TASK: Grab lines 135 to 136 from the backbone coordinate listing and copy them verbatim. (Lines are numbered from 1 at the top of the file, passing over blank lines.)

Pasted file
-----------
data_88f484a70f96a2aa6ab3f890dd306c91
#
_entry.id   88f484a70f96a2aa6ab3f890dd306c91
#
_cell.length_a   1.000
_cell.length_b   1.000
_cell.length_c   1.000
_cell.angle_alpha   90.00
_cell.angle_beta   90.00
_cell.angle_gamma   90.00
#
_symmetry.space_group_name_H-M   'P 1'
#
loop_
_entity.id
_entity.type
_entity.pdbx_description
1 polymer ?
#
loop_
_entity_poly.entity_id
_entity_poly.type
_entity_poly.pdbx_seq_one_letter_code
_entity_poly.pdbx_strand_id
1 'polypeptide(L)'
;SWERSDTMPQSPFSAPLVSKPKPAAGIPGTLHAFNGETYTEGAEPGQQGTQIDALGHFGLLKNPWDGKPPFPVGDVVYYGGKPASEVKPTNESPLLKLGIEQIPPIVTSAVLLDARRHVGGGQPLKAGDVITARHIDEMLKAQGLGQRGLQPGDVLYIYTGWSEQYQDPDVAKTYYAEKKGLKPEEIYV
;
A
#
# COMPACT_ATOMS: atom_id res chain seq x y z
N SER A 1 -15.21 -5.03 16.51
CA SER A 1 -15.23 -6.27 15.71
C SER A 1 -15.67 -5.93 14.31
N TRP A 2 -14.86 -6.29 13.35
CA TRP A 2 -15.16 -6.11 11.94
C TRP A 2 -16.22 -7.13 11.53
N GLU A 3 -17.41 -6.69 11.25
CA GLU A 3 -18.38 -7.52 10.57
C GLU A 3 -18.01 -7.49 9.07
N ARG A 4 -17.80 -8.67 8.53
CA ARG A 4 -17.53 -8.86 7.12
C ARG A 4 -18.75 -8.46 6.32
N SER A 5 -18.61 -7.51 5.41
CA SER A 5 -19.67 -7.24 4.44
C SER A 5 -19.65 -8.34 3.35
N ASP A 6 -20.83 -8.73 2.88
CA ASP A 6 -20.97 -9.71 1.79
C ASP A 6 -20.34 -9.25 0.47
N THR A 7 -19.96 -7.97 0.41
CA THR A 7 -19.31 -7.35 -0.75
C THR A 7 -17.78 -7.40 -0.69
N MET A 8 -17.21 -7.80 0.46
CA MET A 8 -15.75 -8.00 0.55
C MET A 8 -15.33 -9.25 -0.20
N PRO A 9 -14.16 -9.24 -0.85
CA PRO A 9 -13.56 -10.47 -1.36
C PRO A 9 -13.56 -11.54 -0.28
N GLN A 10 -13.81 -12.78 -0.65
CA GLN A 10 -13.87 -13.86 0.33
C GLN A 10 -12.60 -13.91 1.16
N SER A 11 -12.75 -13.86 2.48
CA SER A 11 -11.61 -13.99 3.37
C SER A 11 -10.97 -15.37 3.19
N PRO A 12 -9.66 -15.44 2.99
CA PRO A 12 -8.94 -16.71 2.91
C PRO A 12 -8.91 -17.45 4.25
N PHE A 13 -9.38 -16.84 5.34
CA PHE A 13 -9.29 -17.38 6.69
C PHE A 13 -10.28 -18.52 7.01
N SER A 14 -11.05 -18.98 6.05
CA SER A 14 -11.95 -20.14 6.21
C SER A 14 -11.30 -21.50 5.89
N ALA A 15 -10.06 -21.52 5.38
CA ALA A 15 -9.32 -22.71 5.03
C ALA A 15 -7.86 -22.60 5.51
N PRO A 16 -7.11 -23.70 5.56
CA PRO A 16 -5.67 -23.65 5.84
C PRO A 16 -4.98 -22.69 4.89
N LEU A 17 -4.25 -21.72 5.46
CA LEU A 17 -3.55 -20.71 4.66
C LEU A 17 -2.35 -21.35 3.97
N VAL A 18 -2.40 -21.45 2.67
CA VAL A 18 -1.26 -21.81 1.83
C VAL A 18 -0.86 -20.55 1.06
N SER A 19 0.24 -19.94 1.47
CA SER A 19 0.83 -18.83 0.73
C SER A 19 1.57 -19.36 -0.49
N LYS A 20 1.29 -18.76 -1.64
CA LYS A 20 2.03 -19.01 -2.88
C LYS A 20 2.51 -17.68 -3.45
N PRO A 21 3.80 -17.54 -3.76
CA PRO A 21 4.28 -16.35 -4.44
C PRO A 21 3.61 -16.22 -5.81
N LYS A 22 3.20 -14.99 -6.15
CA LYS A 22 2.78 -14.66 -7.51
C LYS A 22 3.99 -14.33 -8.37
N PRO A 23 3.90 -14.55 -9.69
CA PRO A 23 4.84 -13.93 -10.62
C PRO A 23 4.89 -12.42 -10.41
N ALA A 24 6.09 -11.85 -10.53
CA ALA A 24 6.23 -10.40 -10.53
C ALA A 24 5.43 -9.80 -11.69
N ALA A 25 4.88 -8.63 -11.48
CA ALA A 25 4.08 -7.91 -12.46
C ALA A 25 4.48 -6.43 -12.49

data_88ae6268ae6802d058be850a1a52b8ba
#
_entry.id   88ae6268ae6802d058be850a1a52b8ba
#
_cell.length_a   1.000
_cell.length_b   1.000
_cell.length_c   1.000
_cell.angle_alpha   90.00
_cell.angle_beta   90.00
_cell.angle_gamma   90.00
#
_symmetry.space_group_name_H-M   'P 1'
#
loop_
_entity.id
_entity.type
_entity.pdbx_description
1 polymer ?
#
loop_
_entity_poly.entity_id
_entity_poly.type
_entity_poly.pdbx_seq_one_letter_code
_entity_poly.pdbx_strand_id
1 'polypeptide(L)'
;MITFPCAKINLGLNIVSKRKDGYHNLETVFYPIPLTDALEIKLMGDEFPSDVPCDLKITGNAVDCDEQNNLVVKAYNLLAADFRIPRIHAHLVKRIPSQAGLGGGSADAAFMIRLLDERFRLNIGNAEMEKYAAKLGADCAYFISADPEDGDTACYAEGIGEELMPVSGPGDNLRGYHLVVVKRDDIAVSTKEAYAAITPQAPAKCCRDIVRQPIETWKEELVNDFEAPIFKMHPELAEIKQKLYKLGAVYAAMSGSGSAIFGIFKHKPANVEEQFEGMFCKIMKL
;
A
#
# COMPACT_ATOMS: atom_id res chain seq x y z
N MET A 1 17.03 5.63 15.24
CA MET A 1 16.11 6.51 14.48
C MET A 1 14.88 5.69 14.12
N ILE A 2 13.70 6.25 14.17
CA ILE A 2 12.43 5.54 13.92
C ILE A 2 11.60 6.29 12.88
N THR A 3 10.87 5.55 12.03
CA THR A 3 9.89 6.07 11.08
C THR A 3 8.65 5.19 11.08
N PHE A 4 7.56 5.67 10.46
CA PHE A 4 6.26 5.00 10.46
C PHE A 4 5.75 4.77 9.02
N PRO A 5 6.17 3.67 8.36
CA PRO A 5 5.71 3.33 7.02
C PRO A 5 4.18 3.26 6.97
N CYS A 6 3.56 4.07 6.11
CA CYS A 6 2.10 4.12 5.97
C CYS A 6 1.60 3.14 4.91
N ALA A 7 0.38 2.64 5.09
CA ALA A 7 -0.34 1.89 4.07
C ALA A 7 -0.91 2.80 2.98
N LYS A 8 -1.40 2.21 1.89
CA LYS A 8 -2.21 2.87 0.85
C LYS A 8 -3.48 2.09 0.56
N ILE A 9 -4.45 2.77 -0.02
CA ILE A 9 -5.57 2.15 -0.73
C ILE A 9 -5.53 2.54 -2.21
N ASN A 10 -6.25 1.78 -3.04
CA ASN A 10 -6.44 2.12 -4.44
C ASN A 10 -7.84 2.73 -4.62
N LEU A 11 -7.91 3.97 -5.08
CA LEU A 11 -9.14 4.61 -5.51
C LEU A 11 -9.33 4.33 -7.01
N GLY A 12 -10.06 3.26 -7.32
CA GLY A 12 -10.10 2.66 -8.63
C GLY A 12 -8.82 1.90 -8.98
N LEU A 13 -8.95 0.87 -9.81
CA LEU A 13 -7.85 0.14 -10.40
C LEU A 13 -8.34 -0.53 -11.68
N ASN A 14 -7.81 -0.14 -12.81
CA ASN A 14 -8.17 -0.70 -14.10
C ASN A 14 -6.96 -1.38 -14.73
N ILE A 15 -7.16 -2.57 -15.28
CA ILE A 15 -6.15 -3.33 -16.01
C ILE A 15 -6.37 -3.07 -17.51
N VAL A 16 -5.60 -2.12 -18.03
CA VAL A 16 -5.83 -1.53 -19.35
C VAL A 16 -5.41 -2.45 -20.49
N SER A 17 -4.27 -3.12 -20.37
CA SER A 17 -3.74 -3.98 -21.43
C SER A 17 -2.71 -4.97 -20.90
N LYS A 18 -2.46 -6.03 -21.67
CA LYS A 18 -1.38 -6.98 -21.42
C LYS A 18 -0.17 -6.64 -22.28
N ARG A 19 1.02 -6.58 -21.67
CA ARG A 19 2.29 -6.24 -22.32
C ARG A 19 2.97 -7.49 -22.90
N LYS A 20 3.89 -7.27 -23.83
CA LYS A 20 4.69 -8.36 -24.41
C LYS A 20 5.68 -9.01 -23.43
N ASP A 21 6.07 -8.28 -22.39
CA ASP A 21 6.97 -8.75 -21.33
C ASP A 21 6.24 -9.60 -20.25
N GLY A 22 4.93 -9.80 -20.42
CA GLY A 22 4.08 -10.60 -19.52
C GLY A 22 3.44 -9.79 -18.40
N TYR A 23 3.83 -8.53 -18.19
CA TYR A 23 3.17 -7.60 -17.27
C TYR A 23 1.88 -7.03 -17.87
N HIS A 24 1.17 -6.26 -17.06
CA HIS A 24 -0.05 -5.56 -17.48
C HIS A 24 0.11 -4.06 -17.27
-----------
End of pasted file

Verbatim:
# COMPACT_ATOMS: atom_id res chain seq x y z
N MET A 1 17.03 5.63 15.24